Endurance training is pivotal for anyone looking to complete a long distance event, be it a marathon, cross country run or even an Ironman or an Ultramarathon. We do more training and then we get fitter – simple, right? Well as you train, the body is undergoing very intricate changes which are enabling you to withstand greater distances at greater speeds. Understanding these principles, could be the missing link in achieving your personal best.
To begin with, it is worth distinguishing between two terms which many people use interchangeably – cardio and endurance training. For me, completing a cardio session can be about maintaining current fitness levels alongside goals such as weight loss or weight maintenance. However, endurance training is concerned with improving one’s aerobic and/or anaerobic capacity. Essentially endurance training will increase your abilities to run, cycle, row or swim for longer and at a higher intensity.
There are three key outcomes to an effective endurance training programme.
1. An increased aerobic threshold
2. An increased anaerobic threshold
3. Greater utilisation of fat as an energy source
Oxygen consumption rises exponentially during the first few minutes of exercise. Occasionally the first few minutes of endurance training can seem a little uncomfortable until you feel yourself ease into the session. This is because your body takes a short period of time to reach a plateau or a steady state of exercise which is when there is a balance between the energy required by the working muscles and the ATP production being supplied aerobically ie, in the presence of oxygen. Aside from things like fluid loss and electrolyte depletion, once we get to steady state exercise, we could theoretically continue forever. Once we go above the aerobic threshold, the aerobic energy production is gradually supported by anaerobic metabolism causing a bi-product called lactic acid. Lactic acid accumulates in the blood and muscles causing a level of discomfort which will ultimately affect your performance. Therefore the longer and quicker that you can run under your aerobic threshold, the more success you will have in longer endurance races. The majority of marathon runners will be running at this threshold for much of the race to ensure that they can complete it in the best time that they physically can.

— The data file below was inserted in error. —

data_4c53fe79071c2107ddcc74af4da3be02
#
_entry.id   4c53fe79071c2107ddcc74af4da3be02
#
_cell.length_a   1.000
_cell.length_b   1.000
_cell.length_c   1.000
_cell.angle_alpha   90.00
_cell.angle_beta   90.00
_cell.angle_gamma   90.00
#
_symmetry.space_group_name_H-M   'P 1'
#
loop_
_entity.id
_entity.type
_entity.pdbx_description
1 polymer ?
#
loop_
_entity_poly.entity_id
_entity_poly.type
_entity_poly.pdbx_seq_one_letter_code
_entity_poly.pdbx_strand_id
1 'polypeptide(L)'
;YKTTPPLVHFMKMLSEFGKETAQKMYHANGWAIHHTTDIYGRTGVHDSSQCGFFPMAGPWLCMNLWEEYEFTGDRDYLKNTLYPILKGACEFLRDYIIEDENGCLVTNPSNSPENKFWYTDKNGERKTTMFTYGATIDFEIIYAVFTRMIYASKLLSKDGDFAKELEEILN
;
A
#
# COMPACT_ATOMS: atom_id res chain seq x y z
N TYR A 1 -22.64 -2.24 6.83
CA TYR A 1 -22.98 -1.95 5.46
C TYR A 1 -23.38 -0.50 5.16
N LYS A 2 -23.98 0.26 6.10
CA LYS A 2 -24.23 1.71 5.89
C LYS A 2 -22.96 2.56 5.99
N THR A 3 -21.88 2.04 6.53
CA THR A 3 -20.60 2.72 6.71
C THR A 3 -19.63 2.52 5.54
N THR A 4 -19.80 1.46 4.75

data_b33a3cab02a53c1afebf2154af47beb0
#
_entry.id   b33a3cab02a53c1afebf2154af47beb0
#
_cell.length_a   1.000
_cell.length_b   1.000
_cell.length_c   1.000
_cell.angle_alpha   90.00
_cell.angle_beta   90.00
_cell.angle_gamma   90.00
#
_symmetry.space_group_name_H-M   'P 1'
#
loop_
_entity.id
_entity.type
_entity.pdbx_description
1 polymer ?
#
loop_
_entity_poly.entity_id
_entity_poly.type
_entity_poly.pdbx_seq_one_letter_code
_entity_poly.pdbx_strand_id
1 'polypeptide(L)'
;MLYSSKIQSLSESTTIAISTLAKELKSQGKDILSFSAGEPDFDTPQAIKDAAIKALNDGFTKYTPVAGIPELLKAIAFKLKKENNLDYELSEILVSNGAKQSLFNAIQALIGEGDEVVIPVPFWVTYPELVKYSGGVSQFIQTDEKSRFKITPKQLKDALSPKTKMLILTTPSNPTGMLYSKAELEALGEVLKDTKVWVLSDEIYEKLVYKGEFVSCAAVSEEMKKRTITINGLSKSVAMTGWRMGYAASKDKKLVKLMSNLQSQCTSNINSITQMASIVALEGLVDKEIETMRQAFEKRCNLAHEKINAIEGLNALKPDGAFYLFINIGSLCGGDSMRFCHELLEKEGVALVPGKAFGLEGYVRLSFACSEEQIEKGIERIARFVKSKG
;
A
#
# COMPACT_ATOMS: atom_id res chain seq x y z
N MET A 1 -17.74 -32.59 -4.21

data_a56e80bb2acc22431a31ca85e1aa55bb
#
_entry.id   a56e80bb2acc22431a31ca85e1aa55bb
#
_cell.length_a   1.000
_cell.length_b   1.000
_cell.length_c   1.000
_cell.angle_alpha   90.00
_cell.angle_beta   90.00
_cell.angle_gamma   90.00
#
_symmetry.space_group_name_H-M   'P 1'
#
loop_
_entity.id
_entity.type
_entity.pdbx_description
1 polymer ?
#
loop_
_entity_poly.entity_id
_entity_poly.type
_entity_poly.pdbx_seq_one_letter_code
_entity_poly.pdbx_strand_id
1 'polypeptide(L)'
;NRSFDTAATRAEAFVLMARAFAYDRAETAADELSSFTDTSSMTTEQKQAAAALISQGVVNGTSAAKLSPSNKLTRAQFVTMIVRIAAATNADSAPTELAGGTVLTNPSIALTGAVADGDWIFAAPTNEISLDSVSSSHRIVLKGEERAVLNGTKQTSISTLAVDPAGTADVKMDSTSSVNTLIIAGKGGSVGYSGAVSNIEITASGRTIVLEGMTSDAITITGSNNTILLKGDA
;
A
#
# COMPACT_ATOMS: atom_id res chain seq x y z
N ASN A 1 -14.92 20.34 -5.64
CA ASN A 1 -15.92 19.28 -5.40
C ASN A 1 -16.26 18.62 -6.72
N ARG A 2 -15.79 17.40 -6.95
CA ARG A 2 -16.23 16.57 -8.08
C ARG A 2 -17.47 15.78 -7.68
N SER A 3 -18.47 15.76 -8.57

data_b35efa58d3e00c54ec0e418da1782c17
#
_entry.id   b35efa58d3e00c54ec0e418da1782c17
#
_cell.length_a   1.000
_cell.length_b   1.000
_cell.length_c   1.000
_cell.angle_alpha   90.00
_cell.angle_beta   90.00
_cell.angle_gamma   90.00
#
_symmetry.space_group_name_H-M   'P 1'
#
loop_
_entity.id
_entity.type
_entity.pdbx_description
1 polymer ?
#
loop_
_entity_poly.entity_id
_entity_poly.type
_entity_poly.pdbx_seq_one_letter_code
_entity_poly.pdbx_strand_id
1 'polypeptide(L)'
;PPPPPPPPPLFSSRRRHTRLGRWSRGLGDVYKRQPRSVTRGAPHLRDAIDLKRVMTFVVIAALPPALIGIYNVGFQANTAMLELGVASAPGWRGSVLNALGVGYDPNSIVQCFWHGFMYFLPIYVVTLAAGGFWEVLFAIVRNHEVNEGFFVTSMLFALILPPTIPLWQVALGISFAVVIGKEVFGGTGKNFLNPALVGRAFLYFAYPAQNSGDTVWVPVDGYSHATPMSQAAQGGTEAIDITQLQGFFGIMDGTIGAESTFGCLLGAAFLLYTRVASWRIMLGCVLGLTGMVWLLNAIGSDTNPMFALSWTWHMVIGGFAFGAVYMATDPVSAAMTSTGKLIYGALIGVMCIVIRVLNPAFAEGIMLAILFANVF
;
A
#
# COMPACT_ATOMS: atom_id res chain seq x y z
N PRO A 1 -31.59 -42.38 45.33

There are six major factors that affect your aerobic threshold.
1. Genetics is said to play a role. So if you have always felt ‘naturally fit’ without too much effort, then thank your parents. If you’ve always felt that you’ve had to work to stay fit, well, you know who to blame!
2. Age is a factor, but only really if you let it be. After the age of 25, your threshold will decrease slightly each year; however this will only really take effect if you are not training in this time. Train hard and your age won’t matter.
3. Familiarity with the exercise is very important in understanding your threshold. A cyclist will do tests where their aerobic threshold is outstanding yet they follow it with a similar test on the treadmill and it falls considerably. Ultimately, if you are training for a multi-discipline aerobic event, then being fit at one of the disciplines is not enough – train for them all.
4. Sorry ladies, men have been given an unfair advantage when it comes to VO2 max. The natural differences between genders can stretch as far as 15-30%.
5. One of the main reasons for men having a higher VO2 max than women is down to body composition. Women, on the whole, have greater levels of body fat, and there appears to be an inverse correlation between body fat percentage and VO2 max.